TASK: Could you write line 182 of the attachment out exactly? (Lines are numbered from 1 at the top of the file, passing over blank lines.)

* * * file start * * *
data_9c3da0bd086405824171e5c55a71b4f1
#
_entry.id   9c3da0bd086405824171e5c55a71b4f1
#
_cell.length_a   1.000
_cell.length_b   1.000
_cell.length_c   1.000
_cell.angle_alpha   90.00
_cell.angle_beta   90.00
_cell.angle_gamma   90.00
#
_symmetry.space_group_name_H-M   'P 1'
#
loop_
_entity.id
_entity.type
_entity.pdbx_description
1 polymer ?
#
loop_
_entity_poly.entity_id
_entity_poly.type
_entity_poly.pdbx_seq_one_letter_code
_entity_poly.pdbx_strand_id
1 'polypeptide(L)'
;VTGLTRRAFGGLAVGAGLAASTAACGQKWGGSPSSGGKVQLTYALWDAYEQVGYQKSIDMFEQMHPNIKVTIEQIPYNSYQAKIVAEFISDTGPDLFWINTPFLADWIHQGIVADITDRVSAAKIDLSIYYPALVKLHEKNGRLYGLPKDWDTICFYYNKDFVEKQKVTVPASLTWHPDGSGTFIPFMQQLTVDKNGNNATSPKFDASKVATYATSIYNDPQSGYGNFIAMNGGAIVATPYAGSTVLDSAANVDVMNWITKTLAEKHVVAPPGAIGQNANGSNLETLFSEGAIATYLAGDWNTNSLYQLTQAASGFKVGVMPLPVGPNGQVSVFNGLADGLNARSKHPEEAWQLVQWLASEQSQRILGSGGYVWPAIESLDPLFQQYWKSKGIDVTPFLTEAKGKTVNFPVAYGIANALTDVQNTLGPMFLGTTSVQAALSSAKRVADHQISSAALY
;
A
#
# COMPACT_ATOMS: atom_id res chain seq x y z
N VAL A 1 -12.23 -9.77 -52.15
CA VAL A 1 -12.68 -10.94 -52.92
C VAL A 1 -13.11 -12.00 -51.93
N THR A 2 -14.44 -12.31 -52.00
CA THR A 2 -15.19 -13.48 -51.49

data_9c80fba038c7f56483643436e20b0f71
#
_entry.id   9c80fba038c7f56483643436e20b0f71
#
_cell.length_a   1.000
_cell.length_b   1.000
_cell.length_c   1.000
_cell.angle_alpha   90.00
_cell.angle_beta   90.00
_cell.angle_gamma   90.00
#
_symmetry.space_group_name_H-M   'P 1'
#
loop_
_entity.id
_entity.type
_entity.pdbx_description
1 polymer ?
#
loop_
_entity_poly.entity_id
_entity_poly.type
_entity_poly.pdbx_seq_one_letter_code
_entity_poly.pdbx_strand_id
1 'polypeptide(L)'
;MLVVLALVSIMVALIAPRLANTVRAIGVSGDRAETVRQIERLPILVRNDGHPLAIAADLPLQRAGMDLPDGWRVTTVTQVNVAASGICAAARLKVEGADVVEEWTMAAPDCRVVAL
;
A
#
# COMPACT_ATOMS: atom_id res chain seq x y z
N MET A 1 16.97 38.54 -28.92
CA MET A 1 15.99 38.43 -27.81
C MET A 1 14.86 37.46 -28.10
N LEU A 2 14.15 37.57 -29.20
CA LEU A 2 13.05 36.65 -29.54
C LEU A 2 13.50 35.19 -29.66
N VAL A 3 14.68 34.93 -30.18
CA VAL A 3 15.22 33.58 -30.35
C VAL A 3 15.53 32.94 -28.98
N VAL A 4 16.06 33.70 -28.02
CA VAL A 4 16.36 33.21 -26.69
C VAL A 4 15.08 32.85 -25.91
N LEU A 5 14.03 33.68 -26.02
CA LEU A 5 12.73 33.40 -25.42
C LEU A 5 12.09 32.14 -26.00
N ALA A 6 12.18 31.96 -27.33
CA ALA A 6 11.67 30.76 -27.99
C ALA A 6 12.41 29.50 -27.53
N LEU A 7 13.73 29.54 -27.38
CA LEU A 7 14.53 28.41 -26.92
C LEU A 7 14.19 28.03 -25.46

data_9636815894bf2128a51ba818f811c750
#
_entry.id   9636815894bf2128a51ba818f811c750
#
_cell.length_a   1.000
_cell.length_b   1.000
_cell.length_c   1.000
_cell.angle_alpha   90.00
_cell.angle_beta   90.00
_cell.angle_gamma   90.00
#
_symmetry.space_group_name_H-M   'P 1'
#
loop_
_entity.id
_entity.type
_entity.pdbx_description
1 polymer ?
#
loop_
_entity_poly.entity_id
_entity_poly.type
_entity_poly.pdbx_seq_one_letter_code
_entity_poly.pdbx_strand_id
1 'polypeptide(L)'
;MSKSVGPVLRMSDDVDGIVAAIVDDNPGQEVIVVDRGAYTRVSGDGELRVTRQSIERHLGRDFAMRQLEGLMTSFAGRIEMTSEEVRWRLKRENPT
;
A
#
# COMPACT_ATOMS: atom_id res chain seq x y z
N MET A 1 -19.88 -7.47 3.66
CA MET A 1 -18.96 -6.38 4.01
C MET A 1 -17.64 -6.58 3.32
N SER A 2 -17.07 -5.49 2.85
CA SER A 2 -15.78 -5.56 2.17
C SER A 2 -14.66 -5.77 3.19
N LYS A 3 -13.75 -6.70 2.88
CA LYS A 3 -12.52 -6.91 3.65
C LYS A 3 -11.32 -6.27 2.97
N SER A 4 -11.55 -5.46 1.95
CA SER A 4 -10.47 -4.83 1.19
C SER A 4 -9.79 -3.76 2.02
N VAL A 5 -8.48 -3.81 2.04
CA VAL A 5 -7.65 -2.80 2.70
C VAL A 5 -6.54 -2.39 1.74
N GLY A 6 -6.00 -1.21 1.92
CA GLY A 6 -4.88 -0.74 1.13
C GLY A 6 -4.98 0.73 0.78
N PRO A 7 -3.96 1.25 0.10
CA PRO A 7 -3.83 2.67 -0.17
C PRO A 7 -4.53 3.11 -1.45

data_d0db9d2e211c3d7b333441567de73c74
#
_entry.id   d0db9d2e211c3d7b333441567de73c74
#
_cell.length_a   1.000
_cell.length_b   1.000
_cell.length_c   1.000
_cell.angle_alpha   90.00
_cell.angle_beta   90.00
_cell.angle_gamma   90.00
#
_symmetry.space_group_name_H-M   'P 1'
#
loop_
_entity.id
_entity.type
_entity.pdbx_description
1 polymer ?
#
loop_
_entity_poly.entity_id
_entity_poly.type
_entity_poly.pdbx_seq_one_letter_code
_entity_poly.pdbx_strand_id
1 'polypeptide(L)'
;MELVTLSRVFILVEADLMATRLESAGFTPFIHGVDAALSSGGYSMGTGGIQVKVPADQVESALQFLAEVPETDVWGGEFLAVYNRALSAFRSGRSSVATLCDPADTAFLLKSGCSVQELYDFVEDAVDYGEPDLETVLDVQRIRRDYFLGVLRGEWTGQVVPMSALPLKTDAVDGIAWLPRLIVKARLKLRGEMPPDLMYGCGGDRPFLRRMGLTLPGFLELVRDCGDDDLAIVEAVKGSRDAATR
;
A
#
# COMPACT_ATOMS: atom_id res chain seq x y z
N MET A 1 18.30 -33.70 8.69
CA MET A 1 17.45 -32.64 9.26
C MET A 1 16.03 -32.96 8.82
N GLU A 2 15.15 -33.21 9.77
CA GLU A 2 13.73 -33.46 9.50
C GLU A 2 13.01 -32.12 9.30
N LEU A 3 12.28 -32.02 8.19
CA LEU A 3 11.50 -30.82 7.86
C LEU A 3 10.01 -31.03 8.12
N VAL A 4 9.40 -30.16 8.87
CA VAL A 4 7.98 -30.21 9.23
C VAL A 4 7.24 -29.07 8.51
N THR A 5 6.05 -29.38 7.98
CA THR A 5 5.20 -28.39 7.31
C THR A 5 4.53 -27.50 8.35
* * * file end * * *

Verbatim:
C THR A 5 4.53 -27.50 8.35